Taken from our huge The Railway Magazine archive, check out what featured on this day a century ago, what headlined our issue 20 years ago, and more!
100 YEARS AGO | March 1919
The first ten of a large order for ‘Prince of Wales’ class engines will shortly be in service on the London and North Western Railway, Nos. 28, 263, 295, 391, 740, 805, 863, 940, 1196 and 1546. They replace shunting engines of the Special Tank class now numbered in the 3,000 list. All the above engines will be turned out without names.
These, it is understood, will be added later. Two Belgian 0-6-0 locomotives are also undergoing repairs at Crewe.
Possibilities for the East London Railway as part of a through line for north and south traffic were suggested by Lord Claud Hamilton to the shareholders of the company at the recent annual meeting.
At present the East London has a physical connection for through traffic purposes with the South Eastern and Chatham and the Brighton lines. In a northerly direction, however, the East London virtually ends, so far as through traffic is concerned at Spitalfields, where there is a hoist belonging to the Great Eastern Railway.
But there is in existence a double line tunnel from Spitalfields running up towards the GER Cambridge main line. A very small sum and a very few engineering difficulties would enable this tunnel to be extended allowing through trains to run from the north of Scotland over the Great Northern and Great Eastern Joint Line right through to the sea coast without change of carriage.
50 YEARS AGO | March 1969
Approval has been given by the Minister of Transport to a British Railways Board programme of construction of 600 Mark IIb locomotive-hauled passenger coaches at a total cost of £14.5million, spread over the years 1969-71.
Basically similar to the Mark IIa stock of 1967, the principal improvement on the Mark IIb is larger access doors, partially wrapped around the curved end of the vehicle. The coaches are being built at Derby Workshops.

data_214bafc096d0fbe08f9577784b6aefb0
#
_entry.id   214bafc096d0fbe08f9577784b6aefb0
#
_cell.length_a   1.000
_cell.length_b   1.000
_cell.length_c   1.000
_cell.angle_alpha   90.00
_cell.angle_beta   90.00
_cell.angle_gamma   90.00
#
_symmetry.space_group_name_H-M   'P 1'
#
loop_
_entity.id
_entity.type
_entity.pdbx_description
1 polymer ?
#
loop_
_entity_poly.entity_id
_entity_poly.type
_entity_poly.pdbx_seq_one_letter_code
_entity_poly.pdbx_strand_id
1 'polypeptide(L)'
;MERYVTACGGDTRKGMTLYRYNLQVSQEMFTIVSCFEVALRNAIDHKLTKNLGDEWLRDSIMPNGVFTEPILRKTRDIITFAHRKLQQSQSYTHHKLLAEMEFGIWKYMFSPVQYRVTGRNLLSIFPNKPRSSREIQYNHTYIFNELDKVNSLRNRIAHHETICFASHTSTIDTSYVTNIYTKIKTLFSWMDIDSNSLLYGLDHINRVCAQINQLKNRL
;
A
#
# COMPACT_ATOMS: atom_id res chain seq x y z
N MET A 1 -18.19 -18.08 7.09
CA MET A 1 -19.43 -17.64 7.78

January 26 was the last day of service for the Ryde Pier Tramway. The driving ends of the line’s Drewry cars were decorated with wreaths while the seaward ends were draped with BR flags to mark the occasion. A group has been formed to preserve Drewry diesel car No.2.
With the merging of the traction interests of the English Electric Co. Ltd. and Associated Electrical Industries Limited into English Electric-AEI Traction Limited, comes the news that no more main line locomotives will be built at Vulcan Works, Newton-le-Willows, Lancs. Established in 1832 as Charles Tayleur & Company, Vulcan Foundry has been building railway locomotives since 1833, when it turned out an 0-4-0 named Tayleur.
20 YEARS AGO | March 1999
Railtrack is being accused of ‘double standards’ over a controversial attempt it is allegedly making to ban ‘heritage’ traction on scheduled services. At the end of January, the Cardiff Valley Railway Company was told by Railtrack of concerns it had over the use of privately owned Class 50 No. 50031 Hood on a peak-hours Rhymney Valley diagram.
Safety director Rod Muttram said he was concerned about an ‘increasing trend in the use of heritage rail vehicles on scheduled passenger services’.
The first of a fleet of 30 EWS Class 67s, designed expressly for high-speed van and passenger traffic with a top speed of 125mph, is nearing completion at Alstom’s factory near Valencia, southern Spain. No. 67001 – which will be named Millennium when delivered to Britain in May – is due to arrive via the Channel Tunnel, followed shortly afterwards by No. 67002.
The first of the eight-car Class 460 streamlined EMUs for the revised Victoria-Gatwick Airport service was delivered to Stewarts Lane depot from builders Alstom in Washwood Heath on January 26.
The set, with its distinctive bullet nose cone removed, was marshalled between two ex-NSE barrier coaches and hauled by EWS International Class 47 No. 47286.Enjoy more of The Railway Magazine reading every month. Click here to subscribe.